What’s a guy like me to do? Here are three of the five Best Picture nominees, three completely different films, each of them beautiful and brilliant in their own way. They may occupy different positions on my “favorites” list, but can I honestly say that one deserves the award over the other two? It’s just not as simple as, “this one rocks and the other two suck by comparison.” All three are fantastic films! I have yet to see Ray or Finding Neverland, but I doubt that either of them are completely unworthy.

The same goes for many of the other categories. Even Supporting Actress, which is usually completely up-for-grabs, has no less than three great performances that I really admired. How can I choose between Cate Blanchett, Virginia Madsen and Natalie Portman? By what criteria do I possibly decide who did the best work? And I haven’t seen ALL of the nominated films either (and I don’t pretend to), but I’m already in a quandary. The ones I have seen are all SO damn good.

So this year I’ve decided to do something unusual, at least for me. I’m not going to pick a favorite. I can predict who I think will win, but I’m hesitant to even do that for most of the categories. I can complain about some of the glaring omissions (how the hell did House of Flying Daggers NOT get a Best Foreign Film nomination?), but I’m struck by this bizarre idea that maybe, just maybe, the Academy got it right this year. Or as close to it as they can possibly get.

I can almost understand the backlash to Sideways. It’s the kind of film that generally doesn’t get Oscar acknowledgement, or if so only in categories like Best Adapted Screenplay. You’re more likely to see a movie like this cleaning up at the Independent Spirit Awards. It’s a small-scale, humanistic comedy that occasionally “goes to the dark side”, which makes it difficult for the older members to even classify, much less fully comprehend. Sideways is pretty much the antithesis of the period epics and “important issue” movies that usually take home the gold.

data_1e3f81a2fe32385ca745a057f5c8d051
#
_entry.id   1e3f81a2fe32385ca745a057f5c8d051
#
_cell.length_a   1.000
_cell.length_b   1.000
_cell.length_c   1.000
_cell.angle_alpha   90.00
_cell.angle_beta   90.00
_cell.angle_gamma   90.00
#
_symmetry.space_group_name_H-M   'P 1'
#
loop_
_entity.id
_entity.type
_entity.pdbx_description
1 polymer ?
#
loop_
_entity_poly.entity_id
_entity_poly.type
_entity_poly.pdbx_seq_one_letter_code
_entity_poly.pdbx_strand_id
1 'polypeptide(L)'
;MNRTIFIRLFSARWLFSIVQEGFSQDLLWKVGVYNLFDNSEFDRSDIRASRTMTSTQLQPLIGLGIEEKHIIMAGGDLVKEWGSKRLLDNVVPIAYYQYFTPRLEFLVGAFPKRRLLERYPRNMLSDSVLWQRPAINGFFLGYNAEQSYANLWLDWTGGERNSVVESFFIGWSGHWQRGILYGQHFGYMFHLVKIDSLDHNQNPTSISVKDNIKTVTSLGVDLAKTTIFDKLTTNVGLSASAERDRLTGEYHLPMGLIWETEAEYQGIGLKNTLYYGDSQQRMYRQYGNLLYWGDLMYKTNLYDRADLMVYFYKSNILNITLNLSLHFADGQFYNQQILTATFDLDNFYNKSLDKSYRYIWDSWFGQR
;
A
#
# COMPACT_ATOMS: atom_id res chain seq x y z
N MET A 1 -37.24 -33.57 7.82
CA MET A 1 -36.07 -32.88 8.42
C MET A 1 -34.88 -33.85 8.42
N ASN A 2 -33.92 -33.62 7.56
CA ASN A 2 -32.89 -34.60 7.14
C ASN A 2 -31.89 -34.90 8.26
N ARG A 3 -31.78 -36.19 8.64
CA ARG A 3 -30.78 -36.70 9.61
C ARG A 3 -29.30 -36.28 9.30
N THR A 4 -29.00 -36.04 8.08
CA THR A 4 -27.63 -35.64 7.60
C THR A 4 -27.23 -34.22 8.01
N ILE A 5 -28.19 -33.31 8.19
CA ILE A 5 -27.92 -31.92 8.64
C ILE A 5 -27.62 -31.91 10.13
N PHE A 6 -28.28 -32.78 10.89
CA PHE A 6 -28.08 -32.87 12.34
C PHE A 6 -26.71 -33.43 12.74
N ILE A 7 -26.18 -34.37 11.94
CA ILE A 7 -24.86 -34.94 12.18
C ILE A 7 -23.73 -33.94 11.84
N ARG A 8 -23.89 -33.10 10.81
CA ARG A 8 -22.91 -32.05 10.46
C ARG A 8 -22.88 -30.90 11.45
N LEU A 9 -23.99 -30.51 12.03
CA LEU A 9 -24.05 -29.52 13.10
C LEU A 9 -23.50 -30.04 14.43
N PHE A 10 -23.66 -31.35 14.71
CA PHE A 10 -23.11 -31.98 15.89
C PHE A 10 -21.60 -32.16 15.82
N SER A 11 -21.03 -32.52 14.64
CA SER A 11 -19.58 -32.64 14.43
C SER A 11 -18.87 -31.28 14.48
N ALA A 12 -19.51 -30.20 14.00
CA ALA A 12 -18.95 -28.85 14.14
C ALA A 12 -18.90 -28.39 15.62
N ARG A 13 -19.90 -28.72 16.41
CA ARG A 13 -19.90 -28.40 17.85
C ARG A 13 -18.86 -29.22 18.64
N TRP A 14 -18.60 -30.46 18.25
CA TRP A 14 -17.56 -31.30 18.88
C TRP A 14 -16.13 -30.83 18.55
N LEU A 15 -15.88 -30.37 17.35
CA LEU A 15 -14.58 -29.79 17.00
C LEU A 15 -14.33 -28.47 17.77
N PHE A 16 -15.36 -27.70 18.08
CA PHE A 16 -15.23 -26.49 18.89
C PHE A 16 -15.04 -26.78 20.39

If you think about it, that’s more of a reason to support it than to dismiss it. It’s time for the Academy to recognize that the best films aren’t always the biggest spectacles. They’re not always the films that make people aware of a disease, mental or physical handicap, or social issue. (How many people still watch Chariots of Fire or Gandhi on a regular basis? Thought so.) Sometimes the best films are the ones that make us think about ourselves and our everyday lives. They examine the basic human condition and put modern life in perspective. And yes, sometimes the best films are the ones that make you laugh. Is that so unbelievable?